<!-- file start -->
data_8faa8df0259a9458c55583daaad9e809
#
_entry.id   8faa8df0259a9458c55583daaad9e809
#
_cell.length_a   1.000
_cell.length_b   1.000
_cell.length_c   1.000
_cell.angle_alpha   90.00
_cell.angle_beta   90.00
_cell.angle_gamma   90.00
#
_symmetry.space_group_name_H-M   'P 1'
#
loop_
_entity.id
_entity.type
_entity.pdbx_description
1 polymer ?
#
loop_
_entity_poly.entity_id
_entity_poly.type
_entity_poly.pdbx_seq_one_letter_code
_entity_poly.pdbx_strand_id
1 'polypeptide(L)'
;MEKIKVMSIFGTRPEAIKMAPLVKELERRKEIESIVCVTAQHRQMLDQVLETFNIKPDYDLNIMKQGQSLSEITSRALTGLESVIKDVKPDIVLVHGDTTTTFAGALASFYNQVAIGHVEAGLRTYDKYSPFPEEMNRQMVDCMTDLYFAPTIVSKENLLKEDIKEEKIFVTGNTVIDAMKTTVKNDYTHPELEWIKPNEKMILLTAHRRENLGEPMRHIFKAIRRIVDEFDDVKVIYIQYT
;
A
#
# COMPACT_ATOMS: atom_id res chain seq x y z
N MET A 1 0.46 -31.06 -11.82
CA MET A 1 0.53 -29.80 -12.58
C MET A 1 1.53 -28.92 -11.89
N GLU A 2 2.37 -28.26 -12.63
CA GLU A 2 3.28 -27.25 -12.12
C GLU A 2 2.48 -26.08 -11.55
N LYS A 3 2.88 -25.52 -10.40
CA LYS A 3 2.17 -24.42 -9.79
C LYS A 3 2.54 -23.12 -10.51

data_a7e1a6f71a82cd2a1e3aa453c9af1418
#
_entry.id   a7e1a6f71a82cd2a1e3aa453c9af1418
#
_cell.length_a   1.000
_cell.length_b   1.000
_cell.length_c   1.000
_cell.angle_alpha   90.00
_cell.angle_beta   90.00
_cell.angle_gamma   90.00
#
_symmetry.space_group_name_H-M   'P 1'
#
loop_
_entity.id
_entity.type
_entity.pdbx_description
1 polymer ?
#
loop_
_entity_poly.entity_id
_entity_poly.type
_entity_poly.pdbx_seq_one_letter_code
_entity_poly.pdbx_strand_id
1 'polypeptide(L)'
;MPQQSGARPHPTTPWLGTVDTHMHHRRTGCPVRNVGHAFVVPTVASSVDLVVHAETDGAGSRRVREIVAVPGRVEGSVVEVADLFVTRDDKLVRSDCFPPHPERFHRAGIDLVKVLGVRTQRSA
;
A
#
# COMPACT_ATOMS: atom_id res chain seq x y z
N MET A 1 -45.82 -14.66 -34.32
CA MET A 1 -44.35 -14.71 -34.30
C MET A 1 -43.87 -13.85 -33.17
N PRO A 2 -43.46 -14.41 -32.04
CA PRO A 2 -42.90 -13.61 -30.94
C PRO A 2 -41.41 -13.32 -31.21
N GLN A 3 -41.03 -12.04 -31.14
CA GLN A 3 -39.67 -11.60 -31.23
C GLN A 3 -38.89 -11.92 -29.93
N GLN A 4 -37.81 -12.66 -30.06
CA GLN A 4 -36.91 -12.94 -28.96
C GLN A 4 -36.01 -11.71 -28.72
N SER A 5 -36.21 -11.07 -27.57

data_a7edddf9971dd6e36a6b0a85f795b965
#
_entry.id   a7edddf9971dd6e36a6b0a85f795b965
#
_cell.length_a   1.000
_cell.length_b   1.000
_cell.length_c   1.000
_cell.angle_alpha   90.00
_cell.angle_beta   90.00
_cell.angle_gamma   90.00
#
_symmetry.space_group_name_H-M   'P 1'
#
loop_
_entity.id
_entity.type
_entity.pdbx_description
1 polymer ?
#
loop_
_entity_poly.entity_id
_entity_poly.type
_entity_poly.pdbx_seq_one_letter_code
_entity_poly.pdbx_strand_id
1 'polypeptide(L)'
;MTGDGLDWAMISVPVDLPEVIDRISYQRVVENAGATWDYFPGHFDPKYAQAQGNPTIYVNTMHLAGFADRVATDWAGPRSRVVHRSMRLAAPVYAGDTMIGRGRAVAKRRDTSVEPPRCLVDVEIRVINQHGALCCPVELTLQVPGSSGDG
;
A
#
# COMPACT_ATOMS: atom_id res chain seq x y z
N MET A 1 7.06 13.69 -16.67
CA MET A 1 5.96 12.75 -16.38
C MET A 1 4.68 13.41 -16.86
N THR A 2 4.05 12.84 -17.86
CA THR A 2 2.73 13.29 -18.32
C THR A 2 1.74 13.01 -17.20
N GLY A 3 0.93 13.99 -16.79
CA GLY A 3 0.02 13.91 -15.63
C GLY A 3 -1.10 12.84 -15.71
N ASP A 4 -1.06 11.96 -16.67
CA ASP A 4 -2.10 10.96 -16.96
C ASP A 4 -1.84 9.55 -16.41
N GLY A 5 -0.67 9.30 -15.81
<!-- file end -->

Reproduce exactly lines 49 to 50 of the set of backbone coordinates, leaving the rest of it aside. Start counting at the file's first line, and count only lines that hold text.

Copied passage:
_cell.angle_gamma   90.00
#